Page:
The VA just took another step toward expanding its transparency efforts

gettyimages 800137950 The VA just took another step toward expanding its transparency efforts

Surrounded by House Veterans’ Affairs Committee Chairman Phil Roe (R-TN), Veterans Affairs Secretary David Shulkin and military veterans, U.S. President Donald Trump holds up the Department of Veterans Affairs Accountability and Whistleblower Protection Act of 2017 after signing it during a ceremony in the East Room of the White House June 23, 2017 in Washington, DC. (Chip Somodevilla/Getty Images)

By Jonathan Kaupanger

In a continuing effort to expand transparency of the agency, the Department of Veterans Affairs made public a list of all adverse employee actions taken since Jan. 20. The VA is the first federal agency to make information like this public.

“Under this administration, VA is committed to becoming the most transparent organization in government,” said VA Secretary, Dr. David J. Shulkin. “Together with the Accountability bill the president signed into law recently, this additional step will continue to shine a light on the actions we’re taking to reform the culture at VA.”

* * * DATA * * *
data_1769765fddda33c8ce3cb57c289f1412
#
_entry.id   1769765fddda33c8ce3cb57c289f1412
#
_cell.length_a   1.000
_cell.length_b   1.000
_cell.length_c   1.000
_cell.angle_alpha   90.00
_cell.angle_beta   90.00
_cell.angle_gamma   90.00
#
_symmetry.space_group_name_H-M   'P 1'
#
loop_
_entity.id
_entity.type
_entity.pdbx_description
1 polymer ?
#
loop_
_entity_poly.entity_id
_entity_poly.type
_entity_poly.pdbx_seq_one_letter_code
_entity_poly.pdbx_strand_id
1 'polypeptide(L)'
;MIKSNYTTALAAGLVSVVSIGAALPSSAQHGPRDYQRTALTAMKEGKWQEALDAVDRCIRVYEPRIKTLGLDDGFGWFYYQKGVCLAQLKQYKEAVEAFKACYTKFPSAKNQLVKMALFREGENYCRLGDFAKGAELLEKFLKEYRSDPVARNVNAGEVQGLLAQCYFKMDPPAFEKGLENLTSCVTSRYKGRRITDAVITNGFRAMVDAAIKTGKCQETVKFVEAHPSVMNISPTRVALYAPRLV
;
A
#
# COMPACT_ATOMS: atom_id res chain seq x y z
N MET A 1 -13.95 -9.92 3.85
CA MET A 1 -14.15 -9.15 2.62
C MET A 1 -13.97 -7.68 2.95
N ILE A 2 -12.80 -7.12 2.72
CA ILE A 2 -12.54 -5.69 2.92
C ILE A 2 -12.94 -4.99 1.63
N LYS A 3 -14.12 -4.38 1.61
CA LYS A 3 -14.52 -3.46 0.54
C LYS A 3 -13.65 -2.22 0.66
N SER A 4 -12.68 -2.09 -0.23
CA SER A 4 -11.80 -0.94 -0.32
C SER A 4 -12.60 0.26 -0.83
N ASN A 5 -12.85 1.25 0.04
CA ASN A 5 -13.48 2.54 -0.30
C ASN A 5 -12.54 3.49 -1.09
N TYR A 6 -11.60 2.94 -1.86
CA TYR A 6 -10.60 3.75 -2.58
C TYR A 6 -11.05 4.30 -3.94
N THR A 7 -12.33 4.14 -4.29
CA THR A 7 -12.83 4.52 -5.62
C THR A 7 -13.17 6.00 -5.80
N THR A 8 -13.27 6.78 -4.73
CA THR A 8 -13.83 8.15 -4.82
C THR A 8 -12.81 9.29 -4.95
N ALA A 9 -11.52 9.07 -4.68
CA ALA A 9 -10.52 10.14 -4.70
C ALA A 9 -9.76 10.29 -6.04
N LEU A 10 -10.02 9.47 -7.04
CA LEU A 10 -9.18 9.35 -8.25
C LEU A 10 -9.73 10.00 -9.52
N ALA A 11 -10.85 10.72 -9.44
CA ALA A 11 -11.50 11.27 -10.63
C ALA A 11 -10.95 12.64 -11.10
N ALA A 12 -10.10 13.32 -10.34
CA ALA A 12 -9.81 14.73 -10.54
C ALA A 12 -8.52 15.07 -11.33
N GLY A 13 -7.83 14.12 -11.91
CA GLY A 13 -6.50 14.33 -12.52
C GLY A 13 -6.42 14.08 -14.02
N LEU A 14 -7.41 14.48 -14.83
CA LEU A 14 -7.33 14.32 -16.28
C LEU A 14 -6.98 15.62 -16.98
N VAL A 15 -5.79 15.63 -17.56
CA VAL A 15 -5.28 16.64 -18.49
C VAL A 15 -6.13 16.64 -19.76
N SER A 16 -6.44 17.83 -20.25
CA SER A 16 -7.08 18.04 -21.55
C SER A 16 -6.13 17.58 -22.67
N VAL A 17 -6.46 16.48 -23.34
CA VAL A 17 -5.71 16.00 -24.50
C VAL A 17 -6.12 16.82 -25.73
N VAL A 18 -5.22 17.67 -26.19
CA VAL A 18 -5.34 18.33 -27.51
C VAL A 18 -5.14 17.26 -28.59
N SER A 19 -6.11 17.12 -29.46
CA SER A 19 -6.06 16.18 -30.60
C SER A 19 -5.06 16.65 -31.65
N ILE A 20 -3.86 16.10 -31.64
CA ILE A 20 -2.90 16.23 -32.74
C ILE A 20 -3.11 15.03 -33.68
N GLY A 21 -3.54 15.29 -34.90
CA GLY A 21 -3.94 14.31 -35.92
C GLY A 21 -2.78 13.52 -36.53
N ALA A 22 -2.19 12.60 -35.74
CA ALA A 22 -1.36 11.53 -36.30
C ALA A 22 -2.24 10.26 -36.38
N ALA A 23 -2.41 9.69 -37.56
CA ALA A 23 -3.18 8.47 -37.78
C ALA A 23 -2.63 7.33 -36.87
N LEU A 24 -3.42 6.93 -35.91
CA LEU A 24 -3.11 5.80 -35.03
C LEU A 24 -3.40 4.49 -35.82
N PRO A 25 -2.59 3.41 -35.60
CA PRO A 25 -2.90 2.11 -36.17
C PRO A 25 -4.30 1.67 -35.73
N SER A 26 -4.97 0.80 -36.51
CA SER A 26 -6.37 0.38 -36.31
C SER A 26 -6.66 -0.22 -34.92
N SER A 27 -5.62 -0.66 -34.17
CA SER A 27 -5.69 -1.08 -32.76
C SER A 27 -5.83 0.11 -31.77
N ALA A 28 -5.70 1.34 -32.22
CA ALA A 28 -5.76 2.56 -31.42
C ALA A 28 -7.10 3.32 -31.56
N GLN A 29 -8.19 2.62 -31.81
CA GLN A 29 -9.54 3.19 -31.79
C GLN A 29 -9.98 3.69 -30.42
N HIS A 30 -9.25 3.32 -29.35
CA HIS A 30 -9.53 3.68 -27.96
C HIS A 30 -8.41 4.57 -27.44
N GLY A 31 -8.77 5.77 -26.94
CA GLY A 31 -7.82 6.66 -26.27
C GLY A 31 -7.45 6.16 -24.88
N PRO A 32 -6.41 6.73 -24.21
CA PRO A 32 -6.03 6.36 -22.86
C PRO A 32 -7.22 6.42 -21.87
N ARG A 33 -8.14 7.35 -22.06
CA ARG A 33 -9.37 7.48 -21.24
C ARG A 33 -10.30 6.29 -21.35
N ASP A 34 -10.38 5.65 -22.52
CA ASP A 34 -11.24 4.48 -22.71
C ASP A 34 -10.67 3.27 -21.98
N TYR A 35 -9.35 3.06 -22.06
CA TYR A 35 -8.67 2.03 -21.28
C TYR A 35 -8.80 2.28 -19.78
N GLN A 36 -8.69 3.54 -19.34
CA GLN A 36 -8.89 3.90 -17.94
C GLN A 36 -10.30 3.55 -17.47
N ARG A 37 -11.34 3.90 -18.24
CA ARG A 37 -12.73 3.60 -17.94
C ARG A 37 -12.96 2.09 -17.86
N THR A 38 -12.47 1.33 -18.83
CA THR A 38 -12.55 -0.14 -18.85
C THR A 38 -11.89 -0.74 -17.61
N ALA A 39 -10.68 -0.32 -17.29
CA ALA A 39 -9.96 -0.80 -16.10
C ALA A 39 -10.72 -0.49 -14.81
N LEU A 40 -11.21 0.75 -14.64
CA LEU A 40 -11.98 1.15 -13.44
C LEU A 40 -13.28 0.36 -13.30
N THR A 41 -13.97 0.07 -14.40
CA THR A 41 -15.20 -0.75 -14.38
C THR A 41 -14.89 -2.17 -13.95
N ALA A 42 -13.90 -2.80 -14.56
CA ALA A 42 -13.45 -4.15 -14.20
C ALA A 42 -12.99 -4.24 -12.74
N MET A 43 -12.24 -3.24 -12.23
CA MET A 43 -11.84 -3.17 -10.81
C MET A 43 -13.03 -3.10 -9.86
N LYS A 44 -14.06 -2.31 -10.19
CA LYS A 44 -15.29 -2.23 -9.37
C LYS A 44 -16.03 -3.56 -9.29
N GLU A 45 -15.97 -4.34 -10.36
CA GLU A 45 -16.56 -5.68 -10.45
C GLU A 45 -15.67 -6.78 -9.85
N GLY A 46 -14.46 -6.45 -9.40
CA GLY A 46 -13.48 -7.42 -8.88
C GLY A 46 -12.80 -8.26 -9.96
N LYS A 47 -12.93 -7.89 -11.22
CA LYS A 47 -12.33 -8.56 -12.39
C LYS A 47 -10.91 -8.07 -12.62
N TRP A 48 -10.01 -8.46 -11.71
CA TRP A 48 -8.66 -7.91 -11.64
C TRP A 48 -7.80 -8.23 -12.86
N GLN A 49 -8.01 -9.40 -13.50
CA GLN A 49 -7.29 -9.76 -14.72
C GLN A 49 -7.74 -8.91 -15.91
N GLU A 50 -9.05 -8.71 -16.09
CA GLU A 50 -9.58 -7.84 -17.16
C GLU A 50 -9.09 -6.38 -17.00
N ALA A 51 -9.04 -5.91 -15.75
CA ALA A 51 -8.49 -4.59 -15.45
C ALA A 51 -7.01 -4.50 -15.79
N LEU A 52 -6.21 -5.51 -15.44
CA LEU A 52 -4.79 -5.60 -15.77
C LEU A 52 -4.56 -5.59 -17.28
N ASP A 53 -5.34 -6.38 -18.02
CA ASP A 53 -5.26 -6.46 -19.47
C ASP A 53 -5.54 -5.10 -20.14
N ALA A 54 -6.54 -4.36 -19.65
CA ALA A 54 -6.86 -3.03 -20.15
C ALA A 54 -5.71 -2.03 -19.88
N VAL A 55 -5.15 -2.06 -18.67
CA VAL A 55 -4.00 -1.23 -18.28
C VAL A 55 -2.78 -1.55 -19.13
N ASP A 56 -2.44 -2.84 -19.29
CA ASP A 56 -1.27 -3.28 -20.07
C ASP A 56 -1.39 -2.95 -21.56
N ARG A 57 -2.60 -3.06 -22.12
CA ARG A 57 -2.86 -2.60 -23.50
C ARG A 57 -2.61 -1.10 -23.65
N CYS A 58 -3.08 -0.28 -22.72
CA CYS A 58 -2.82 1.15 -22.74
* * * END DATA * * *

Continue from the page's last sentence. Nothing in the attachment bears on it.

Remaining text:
The Office of Accountability and Whistleblower Protection (OAWP) was created at the VA as a direct result of the bill recently signed into law by the president. OAWP publishes the “Adverse Actions Report” here, with an updated copy added weekly.

The list includes terminations, demotions and any suspensions that are longer than 14 days and goes back to the beginning of this administration. The list does not include employee names, for privacy reasons, but does give the position and region where the employee worked as well as the type of disciplinary action and the date it was taken.

Earlier this year, again to improve the VA’s transparency, Shulkin announced the Access to Care website, which allows veterans to check actual wait times for all VA medical facilities.  This website was a result of the wait time scandal at the VA’s medical center in Phoenix, Arizona.  There was a secret waiting list and many veterans died while waiting for access to treatment.

“Veterans and taxpayers have a right to know what we’re doing to hold our employees accountable and make our personnel actions transparent,” said Shulkin. “Posting this information online for all to see, and updating it weekly will do just that.”

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